It reduces the read and write operations on the drive with the write operations being the ones that slow down the performance the most. Please note that this guide has been written largely for first and some second generation SSDs that do not support trim or garbage collection.

  6. Erik August 1, 2010 at 4:51 am #

    Why mention PIO mode? Honestly, who uses IDE SSDs? Do they even exist?

    • Mikey August 19, 2010 at 10:48 am #

      "Why mention PIO mode? Honestly, who uses IDE SSDs? Do they even exist?"

      Actually all SATA drives are still listed under this controller type. I do not know the exact specifics, but all drives basically emulate this interface to Windows. In fact, the full-name in Windows 7 for the grouping in Device Manager is "IDE ATA/ATAPI controllers." (Note the inclusion of "ATA/ATAPI" controllers.)

      But most importantly, go to this category in Device Manager and check every node under it - you will see that the SATA controllers still have DMA/PIO options, command queuing, etc...I fix many computers and I have often found that people forget this simply because they do not check, thinking it does not apply.

      In fact, PIO mode is *terrible* ...Unfortunately windows "falls back" to this transfer mode if there is a driver problem etc and will not automatically switch back to DMA once the driver problems are solved.

      Thus this is a very important thing to mention...for *any* HardDrive.

      • Ted Stewart December 27, 2010 at 5:36 am #

        This is well after the fact, but it's worth mentioning that SATA/PATA and IDE are very different things. IDE and PIO are protocols the computer uses to communicate with the drive. PATA and SATA are how the data is physically transmitted over the wires. The industry frequently and incorrectly refers to PATA drives as IDE, when IDE is used by both PATA and SATA drives.

  7. Ten98 January 6, 2011 at 5:16 pm #

    Most SSDs are rated for 10'000 write cycles.

    Since modern firmwares use wear-levelling technology to evenly write across all of the cells you have to write the entire drive to cycle it once.

    So in a "heavy use small drive" scenario, lets say I have a 50gb SSD and write an average of 10gb per day to the drive it will take me 5 days to completely write cycle the drive

    so if the drive wears out at 10'000 cycles it will take 50'000 days for it to fail, or 136 years...

    Obviously if my drive is bigger or I write less data than that the number of years before it fails goes up.

  8. Ten98 January 6, 2011 at 5:37 pm #

    On modern SSDs with fast controllers (Indilinx, Sandforce, Samsung, Intel) you should not move the pagefile or temp files away from the SSD to a mechanical hard drive, this will massively reduce performance.

  9. iMacker March 3, 2011 at 9:01 pm #

    Before installing your new SSD make sure to use this guide and optimization tips http://surreystore.com/Forums/tech-reviews/the-ssd-optimization-guide/

  10. Kyle S November 19, 2011 at 5:01 am #

    Why does the Page File and Indexing have issues with SSD's? thanks

    • Martin Brinkmann November 19, 2011 at 10:57 am #

      The issue are writes. SSD are slow when it comes to writing, one therefor tries to minimize the write operations on said drives. Another reason is wear. While that's not a big issue anymore with recent SSD, older solid state drives had only a limited number of writes per cell which would reduce the overall capacity of the drive in the long run.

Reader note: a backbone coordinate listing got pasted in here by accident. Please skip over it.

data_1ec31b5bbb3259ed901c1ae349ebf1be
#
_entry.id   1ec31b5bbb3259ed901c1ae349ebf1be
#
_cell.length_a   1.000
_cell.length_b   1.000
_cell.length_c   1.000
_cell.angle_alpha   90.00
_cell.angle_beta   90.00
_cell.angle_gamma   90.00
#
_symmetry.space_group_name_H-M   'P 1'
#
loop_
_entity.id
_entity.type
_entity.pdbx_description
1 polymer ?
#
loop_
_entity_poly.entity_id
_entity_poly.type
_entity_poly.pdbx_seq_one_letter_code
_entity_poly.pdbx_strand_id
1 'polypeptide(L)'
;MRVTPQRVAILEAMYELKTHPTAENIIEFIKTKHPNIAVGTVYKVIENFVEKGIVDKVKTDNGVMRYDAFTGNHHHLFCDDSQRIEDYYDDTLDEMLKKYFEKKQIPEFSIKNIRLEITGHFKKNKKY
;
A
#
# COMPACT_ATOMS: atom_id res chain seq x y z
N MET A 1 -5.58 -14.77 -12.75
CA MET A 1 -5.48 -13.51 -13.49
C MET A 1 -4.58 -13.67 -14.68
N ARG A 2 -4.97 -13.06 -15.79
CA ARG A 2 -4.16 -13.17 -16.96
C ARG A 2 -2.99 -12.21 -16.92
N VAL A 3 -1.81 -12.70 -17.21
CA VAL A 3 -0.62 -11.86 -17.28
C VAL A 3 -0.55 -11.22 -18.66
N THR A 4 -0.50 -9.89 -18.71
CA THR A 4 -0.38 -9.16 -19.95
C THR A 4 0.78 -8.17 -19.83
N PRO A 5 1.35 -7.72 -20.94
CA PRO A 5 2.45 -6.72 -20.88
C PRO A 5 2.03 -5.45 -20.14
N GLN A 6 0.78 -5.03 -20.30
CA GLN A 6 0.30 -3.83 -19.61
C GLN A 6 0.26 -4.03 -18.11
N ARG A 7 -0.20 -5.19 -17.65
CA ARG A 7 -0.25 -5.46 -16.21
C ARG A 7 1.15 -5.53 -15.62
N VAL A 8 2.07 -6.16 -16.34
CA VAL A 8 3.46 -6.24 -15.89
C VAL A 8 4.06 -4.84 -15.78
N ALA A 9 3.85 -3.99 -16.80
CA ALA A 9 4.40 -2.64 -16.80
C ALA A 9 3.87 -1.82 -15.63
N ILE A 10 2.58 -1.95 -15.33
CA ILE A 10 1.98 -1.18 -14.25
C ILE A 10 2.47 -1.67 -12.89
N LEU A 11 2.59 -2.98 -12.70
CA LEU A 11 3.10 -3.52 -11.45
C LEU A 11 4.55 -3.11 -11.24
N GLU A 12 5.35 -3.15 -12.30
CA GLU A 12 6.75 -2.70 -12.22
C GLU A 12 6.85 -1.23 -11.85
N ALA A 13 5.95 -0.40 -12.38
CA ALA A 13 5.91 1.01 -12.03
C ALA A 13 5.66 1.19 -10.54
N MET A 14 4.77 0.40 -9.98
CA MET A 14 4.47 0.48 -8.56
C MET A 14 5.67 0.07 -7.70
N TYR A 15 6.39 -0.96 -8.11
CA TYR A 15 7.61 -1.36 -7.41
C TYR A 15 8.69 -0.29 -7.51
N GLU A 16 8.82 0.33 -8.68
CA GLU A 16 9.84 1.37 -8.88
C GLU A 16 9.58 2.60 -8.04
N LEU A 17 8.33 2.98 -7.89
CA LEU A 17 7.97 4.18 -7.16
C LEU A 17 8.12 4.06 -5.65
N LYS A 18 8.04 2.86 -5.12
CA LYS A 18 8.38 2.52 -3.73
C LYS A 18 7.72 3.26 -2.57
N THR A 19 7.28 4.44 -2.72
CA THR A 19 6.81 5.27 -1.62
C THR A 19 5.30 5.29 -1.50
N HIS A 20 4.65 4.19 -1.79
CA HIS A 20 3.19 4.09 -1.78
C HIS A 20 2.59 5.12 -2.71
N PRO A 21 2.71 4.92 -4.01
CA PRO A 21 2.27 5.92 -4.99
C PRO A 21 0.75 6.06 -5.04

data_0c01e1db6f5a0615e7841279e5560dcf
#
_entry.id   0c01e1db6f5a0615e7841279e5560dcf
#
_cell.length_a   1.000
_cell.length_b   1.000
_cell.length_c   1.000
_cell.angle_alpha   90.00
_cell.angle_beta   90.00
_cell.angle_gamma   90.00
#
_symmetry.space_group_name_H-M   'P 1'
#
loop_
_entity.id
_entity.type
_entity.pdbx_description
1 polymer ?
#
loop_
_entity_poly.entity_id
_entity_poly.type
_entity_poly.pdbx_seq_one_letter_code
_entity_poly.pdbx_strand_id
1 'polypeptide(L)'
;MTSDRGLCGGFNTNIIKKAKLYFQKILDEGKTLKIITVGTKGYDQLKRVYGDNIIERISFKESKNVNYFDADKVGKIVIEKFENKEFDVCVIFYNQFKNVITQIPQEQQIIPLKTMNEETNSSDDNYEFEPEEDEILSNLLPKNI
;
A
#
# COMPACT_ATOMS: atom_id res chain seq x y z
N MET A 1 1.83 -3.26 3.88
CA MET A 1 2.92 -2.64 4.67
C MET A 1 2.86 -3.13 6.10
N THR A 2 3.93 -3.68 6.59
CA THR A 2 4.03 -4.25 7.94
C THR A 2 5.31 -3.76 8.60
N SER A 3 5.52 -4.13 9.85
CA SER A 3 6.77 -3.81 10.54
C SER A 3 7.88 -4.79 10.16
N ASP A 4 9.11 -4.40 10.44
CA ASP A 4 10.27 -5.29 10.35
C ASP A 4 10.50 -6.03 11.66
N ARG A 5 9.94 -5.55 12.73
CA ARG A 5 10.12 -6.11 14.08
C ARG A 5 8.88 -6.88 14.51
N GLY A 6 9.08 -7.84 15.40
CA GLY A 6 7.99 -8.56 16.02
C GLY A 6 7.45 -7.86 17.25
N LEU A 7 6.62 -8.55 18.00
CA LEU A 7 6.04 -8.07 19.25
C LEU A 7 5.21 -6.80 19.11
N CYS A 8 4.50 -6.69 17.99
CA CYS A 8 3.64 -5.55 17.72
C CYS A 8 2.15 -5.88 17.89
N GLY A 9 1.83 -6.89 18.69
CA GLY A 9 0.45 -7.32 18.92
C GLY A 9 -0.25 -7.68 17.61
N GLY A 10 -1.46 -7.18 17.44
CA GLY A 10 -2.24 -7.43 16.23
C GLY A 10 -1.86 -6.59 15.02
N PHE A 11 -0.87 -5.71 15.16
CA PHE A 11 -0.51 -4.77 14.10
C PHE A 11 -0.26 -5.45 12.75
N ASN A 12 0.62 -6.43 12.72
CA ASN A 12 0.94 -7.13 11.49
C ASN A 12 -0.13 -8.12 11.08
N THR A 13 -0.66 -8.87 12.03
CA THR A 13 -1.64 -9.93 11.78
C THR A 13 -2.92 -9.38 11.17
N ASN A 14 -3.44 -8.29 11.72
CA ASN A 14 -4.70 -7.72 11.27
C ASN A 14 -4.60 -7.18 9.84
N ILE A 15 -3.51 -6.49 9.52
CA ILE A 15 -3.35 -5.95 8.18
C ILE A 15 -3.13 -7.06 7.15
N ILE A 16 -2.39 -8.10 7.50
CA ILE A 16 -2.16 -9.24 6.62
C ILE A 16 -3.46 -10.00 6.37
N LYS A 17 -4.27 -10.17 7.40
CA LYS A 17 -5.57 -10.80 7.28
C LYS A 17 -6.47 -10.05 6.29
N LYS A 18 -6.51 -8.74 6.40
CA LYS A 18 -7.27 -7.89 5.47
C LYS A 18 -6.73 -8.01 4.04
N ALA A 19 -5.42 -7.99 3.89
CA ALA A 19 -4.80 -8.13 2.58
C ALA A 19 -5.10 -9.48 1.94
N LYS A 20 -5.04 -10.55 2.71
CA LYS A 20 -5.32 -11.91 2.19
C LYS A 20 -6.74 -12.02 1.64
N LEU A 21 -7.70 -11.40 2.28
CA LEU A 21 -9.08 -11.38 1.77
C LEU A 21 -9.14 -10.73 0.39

11. blah blah December 2, 2011 at 10:50 pm #

    You can ignore most of this with a modern SSD on Win 7. Here's the thing. A lot of folks waited for SSD's to standardize a bit, and the technology to become more reliable / less expensive. Once it did, more folks adopted it. However, geeks being geeks, they started looking online to squeeze more performance out of their SSD's. That's when they came across old articles talking about farming page files, temp files/folders, etc off onto other drives / ramdisks, etc. But most of this stuff is seriously outdated (yes, after only a year or two), b/c SSD's have matured fairly fast. Most SSD's are designed to last 5+ years, even with tons of writes (the writes being what wear them out the most). By pawning page files, temp files/folders, caches, etc off onto slower HDD's, your basically negating the speed advantage of the SSD. You now have a program (eg: web browser) loading from SSD quickly, but then bottlenecking speeds with page files and caches on HDD's. It's like getting a fast car so you can fly down the highway quickly, but you baby it by driving down residential streets so you don't wear it out. It's back-asswards. Likewise, Win 7 (SP1 by now) is good at detecting an SSD, and automatically avoiding defrags on it, setting it up with max possible DMA, disabling superfetch on it, etc, etc. You can double-check all those settings if you like, but you'll most likely find it's a-ok. If you really, really want to feel like a geek, setting up a ramdisk to toss temp files on can make you feel pretty techy. But even that can back-fire. Some folks are doing ramdisks with only 4gb of ram in their box. Win 64 is a big jump in ram consumption vs. Win 32. Really, unless you're using like 10+ gb of ram, making a ram disk is just removing ram from your memory pool which would be better used as *shock* memory! If making ramdisks for SSD's was a great idea, Microsoft would have coded in a utility to automatically do so if it detected an SSD. Bottomline, stop worrying about your SSD. Install it, make sure the firmware is up-to-date (the main reason people find them not working and RMA is b/c they don't update the darn firmware), and just enjoy it.